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I'm studying Computer science and this has confused me for a long time since our professor didn't give any proof.

When changing from 2's complement to the positive value, we can go in reverse (by subtracting 1, then using 1's complement), and that's clear why it works.

But our professor told us another method which is taking the number, using 1's complement, THEN adding 1.

I don't understand why the second method works.

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Suppose that your integers are $n$ bit long. One's complement changes $x$ to $2^n-1-x$, since adding $x$ to its one's complement gives $\underbrace{1\dots 1}_{n}{}_2 = 2^n-1$.

Subtracting 1 and taking one's complement changes $x$ to $2^n-1-(x-1) = 2^n-x$.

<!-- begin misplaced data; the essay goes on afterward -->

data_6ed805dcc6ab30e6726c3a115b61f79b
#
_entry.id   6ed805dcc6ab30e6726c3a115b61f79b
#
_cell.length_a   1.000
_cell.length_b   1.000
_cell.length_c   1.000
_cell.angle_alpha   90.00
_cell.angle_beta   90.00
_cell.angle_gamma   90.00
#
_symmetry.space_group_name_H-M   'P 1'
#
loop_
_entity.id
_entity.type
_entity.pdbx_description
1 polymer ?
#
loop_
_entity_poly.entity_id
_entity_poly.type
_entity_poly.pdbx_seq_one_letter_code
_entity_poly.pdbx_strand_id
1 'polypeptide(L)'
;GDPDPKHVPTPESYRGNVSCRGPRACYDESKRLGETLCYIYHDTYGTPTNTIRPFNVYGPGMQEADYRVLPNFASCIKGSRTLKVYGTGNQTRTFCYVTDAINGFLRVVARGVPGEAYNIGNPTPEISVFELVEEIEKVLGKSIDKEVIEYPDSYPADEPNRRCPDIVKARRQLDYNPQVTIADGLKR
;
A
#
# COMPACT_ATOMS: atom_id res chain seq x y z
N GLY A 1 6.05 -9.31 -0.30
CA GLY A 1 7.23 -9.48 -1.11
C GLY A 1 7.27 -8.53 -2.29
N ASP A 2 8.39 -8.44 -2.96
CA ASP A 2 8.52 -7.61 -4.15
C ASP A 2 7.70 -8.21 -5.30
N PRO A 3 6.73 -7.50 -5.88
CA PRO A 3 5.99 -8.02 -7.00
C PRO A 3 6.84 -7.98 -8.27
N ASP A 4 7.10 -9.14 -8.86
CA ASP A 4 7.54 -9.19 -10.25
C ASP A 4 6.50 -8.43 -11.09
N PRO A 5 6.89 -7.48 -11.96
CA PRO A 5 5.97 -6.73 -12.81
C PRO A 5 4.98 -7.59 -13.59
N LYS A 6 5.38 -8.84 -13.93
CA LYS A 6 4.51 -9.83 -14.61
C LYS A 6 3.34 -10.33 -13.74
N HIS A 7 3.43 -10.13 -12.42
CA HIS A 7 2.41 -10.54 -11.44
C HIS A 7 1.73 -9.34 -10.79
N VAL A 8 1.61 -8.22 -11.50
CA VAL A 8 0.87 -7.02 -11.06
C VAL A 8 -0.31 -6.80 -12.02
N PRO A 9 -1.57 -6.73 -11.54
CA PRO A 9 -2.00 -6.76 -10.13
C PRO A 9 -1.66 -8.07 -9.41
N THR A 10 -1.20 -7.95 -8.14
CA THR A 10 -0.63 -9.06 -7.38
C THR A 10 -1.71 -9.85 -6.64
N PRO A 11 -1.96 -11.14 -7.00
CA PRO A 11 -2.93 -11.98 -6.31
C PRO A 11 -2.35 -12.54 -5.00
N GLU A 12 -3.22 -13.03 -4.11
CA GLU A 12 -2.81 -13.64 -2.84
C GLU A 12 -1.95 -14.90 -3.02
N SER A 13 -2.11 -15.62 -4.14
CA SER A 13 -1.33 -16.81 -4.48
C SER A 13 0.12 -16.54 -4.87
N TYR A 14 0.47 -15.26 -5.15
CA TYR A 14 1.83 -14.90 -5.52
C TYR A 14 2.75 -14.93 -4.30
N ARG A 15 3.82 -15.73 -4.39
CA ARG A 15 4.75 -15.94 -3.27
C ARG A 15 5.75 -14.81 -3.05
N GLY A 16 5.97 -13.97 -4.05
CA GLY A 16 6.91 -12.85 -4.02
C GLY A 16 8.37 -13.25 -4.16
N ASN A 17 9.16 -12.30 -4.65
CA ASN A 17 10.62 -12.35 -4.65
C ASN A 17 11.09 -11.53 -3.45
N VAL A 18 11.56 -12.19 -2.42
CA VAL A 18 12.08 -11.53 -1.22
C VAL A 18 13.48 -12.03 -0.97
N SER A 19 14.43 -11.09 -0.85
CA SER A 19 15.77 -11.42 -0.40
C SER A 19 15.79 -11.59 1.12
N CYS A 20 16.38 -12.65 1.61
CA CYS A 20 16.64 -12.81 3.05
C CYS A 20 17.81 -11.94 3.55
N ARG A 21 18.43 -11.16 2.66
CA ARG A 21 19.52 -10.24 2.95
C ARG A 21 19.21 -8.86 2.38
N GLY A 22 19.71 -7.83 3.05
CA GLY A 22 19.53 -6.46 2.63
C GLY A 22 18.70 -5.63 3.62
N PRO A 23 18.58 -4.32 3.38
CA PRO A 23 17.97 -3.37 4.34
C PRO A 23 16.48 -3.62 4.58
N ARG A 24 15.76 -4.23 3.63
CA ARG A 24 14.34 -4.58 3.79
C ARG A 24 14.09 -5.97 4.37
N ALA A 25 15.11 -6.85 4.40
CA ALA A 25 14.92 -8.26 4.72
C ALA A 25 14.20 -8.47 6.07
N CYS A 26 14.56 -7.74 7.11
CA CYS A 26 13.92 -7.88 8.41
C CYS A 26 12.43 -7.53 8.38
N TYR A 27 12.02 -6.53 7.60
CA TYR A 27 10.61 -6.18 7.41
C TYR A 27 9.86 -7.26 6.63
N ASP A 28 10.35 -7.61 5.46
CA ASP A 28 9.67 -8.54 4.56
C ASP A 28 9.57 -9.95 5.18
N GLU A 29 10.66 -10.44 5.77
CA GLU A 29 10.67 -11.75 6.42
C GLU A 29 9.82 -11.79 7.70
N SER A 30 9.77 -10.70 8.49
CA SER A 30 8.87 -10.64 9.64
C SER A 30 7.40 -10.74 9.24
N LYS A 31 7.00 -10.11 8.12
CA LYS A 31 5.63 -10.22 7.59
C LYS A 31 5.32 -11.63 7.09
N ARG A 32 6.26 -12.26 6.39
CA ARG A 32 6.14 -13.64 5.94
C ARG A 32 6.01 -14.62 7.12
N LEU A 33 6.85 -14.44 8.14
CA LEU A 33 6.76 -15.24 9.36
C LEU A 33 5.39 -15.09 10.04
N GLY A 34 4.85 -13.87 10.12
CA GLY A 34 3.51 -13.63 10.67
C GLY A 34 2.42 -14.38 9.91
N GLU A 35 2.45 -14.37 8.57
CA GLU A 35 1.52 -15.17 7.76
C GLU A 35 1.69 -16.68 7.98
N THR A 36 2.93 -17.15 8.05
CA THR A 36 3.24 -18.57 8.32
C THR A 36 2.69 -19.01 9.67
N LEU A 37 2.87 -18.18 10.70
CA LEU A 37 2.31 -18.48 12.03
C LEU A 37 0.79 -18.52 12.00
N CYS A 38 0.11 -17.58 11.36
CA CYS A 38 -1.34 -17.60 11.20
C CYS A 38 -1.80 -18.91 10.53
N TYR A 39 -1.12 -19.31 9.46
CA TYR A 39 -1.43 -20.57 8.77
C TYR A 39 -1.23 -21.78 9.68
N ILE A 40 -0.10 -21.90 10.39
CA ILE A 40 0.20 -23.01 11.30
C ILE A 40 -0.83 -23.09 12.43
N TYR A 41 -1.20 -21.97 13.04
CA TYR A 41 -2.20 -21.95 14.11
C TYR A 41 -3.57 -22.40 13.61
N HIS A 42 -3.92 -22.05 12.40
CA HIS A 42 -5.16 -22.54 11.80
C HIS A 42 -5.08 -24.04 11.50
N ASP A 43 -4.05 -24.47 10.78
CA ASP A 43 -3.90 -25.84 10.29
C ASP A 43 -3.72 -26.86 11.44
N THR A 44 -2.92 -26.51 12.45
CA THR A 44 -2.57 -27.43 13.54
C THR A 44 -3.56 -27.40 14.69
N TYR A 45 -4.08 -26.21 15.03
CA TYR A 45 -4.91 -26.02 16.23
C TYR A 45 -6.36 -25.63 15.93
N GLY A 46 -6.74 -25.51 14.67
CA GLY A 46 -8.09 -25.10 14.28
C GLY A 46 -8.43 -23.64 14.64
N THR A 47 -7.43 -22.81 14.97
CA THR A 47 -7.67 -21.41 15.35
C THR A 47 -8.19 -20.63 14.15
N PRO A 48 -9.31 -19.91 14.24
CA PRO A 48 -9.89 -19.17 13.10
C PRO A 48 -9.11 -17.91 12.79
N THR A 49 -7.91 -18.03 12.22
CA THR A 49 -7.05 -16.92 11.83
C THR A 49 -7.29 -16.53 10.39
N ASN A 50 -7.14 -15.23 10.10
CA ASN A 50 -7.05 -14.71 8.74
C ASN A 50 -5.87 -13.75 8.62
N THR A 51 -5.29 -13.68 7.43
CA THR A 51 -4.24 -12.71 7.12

Taking one's complement and adding 1 changes $x$ to $(2^n-1-x)+1 = 2^n-x$.

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  • $\begingroup$ Thanks for you answer, just a question, is the sign bit (the one on the very left) included in the bit length (n) you mentioned. $\endgroup$ – Tarmius Oct 5 '19 at 23:29
  • $\begingroup$ What do you think? What would make sense given the definition of one's complement that you know and my formula? $\endgroup$ – Yuval Filmus Oct 5 '19 at 23:34

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